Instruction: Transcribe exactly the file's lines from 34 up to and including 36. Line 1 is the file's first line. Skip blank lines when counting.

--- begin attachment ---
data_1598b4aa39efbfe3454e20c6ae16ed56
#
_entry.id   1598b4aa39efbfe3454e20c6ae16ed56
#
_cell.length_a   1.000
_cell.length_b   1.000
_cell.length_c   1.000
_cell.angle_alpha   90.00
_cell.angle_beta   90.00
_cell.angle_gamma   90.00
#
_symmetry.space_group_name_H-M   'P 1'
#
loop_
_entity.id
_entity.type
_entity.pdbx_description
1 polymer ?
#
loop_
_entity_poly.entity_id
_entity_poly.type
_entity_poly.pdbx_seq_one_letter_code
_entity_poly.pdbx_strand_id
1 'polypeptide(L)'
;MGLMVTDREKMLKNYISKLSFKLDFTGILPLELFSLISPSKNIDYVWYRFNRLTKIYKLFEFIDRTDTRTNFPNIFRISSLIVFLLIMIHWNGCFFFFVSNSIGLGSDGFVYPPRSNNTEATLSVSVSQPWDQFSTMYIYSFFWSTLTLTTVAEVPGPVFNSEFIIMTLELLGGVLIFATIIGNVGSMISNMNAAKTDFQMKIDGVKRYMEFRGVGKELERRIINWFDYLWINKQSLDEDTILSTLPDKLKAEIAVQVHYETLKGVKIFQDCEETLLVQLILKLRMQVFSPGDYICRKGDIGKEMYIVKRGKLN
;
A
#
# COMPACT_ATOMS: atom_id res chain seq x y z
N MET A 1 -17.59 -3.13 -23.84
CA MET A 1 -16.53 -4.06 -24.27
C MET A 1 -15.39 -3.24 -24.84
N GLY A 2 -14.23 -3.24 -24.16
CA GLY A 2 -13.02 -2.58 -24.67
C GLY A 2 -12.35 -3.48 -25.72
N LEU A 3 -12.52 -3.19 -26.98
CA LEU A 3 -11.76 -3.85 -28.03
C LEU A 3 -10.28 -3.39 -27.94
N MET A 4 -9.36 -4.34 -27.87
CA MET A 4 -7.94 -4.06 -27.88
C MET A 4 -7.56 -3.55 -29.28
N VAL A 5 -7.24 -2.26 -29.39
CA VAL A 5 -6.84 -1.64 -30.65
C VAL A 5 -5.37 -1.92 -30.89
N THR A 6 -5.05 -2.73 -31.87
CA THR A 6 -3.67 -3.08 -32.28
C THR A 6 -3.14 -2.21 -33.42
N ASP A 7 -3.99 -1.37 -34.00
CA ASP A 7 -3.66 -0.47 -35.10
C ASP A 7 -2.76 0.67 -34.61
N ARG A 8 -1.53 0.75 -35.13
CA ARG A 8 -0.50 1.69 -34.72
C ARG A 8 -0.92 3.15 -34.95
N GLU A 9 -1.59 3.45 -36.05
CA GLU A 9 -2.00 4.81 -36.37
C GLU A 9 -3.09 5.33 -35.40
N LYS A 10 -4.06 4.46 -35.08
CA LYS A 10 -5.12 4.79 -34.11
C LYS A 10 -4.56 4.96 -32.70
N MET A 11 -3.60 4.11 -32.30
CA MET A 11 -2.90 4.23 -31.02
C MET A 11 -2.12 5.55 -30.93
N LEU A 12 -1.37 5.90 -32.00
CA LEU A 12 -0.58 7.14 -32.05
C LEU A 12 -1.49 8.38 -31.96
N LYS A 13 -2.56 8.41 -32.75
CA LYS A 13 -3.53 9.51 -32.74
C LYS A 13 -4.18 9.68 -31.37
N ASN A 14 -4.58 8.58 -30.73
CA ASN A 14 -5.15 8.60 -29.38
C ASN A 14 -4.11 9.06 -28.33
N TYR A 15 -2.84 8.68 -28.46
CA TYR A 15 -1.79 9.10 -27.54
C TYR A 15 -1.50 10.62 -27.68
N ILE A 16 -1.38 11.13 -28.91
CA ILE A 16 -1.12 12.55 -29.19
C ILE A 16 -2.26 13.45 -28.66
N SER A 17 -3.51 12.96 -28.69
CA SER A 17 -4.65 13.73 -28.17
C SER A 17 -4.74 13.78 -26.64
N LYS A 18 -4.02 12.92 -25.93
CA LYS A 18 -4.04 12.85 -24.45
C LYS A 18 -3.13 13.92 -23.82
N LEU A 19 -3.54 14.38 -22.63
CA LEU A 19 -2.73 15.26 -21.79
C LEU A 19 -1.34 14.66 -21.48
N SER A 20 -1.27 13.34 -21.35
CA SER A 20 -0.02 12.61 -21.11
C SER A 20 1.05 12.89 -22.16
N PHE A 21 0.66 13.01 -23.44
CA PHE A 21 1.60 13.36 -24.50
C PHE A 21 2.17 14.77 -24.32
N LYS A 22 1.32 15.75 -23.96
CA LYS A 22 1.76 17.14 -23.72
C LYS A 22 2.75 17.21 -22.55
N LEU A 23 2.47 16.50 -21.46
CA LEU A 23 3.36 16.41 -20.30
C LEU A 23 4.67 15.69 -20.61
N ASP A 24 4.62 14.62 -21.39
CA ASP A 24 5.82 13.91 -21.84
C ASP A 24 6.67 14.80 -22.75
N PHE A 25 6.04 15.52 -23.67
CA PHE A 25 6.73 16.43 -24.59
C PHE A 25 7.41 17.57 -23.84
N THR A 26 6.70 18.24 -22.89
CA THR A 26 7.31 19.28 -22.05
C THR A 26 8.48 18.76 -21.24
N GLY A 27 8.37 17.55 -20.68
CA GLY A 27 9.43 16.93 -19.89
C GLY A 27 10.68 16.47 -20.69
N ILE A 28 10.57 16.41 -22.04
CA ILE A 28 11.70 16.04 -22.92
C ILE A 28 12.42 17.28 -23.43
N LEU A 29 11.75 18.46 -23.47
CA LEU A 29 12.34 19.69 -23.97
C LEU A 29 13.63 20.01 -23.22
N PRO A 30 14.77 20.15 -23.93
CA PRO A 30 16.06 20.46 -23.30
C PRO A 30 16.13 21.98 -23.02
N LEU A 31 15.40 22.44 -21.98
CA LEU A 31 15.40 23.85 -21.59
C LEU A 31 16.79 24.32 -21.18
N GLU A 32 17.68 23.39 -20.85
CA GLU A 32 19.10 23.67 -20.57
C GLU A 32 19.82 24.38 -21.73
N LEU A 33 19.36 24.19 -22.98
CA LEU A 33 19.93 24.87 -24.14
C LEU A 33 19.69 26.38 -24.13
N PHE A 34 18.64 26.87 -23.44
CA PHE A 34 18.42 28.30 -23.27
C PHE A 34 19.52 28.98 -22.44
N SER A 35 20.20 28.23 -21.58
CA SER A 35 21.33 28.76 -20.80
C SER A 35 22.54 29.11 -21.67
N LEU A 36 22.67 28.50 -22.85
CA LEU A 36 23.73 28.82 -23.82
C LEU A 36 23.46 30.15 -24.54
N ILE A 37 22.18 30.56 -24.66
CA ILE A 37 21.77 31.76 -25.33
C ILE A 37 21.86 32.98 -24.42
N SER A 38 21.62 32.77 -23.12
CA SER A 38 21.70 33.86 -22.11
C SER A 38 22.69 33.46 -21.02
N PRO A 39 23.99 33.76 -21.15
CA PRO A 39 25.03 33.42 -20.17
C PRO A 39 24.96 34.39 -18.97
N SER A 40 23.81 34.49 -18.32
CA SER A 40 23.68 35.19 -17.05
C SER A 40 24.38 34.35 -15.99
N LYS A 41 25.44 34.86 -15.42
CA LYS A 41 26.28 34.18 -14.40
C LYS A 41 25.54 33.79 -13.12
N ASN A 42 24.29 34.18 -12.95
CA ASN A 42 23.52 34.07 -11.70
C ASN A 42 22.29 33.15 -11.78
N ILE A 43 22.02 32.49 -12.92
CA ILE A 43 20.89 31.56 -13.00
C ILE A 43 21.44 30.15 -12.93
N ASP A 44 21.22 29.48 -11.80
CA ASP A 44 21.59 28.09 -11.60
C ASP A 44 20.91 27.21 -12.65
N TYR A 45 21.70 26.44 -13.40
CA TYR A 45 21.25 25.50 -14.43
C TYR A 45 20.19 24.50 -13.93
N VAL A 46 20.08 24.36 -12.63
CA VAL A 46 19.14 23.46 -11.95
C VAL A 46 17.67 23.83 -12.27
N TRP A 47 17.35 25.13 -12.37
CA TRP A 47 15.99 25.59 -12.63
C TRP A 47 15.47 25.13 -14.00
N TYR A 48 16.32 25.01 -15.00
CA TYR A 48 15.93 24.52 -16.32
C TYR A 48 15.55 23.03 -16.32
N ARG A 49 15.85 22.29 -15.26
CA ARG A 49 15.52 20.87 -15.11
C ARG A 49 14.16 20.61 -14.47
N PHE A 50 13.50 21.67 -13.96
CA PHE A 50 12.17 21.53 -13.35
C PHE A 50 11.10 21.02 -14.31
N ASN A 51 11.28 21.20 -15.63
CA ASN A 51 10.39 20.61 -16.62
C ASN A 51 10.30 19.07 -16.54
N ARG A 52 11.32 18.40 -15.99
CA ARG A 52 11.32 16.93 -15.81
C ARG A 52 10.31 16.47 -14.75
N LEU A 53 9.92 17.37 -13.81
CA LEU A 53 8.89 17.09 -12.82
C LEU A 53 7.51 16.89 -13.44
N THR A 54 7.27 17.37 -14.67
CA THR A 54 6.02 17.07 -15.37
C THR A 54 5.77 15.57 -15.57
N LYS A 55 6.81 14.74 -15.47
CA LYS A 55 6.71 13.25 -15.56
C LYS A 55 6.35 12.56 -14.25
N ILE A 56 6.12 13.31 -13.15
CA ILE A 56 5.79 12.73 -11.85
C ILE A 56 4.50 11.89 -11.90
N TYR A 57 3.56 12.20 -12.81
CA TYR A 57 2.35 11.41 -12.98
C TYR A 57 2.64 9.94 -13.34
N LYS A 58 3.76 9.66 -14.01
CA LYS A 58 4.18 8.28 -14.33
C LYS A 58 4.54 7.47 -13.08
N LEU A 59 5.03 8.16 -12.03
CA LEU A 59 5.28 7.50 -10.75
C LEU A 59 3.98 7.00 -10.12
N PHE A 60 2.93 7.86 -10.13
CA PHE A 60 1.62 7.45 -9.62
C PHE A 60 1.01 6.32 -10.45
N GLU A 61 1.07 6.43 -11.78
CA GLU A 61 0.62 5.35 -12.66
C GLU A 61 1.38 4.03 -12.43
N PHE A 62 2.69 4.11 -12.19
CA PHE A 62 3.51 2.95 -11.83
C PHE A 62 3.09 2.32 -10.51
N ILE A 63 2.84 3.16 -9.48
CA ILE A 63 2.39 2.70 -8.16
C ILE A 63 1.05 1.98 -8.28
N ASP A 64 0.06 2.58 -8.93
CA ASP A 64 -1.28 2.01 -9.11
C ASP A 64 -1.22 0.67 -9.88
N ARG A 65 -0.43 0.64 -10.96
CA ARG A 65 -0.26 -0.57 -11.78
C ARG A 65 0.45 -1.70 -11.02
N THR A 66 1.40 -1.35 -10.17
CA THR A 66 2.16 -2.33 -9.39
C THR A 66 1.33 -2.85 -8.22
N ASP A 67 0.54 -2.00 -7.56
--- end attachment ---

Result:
N GLY A 2 -14.23 -3.24 -24.16
CA GLY A 2 -13.02 -2.58 -24.67
C GLY A 2 -12.35 -3.48 -25.72